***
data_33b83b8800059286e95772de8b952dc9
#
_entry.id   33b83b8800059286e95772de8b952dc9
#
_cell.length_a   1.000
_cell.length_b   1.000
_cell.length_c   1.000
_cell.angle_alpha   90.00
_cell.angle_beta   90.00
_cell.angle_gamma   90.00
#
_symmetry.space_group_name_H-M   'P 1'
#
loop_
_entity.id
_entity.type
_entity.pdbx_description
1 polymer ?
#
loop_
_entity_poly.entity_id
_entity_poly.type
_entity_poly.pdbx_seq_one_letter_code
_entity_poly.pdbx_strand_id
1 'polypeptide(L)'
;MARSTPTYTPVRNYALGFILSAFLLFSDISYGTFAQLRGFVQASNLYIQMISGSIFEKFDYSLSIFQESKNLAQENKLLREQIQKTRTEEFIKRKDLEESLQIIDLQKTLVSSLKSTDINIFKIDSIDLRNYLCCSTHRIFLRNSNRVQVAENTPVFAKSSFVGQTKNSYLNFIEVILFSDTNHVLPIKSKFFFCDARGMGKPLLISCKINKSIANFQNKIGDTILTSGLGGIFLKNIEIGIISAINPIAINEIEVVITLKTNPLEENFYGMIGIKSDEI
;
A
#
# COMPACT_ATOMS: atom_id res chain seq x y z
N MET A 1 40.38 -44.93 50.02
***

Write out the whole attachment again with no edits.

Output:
data_33b83b8800059286e95772de8b952dc9
#
_entry.id   33b83b8800059286e95772de8b952dc9
#
_cell.length_a   1.000
_cell.length_b   1.000
_cell.length_c   1.000
_cell.angle_alpha   90.00
_cell.angle_beta   90.00
_cell.angle_gamma   90.00
#
_symmetry.space_group_name_H-M   'P 1'
#
loop_
_entity.id
_entity.type
_entity.pdbx_description
1 polymer ?
#
loop_
_entity_poly.entity_id
_entity_poly.type
_entity_poly.pdbx_seq_one_letter_code
_entity_poly.pdbx_strand_id
1 'polypeptide(L)'
;MARSTPTYTPVRNYALGFILSAFLLFSDISYGTFAQLRGFVQASNLYIQMISGSIFEKFDYSLSIFQESKNLAQENKLLREQIQKTRTEEFIKRKDLEESLQIIDLQKTLVSSLKSTDINIFKIDSIDLRNYLCCSTHRIFLRNSNRVQVAENTPVFAKSSFVGQTKNSYLNFIEVILFSDTNHVLPIKSKFFFCDARGMGKPLLISCKINKSIANFQNKIGDTILTSGLGGIFLKNIEIGIISAINPIAINEIEVVITLKTNPLEENFYGMIGIKSDEI
;
A
#
# COMPACT_ATOMS: atom_id res chain seq x y z
N MET A 1 40.38 -44.93 50.02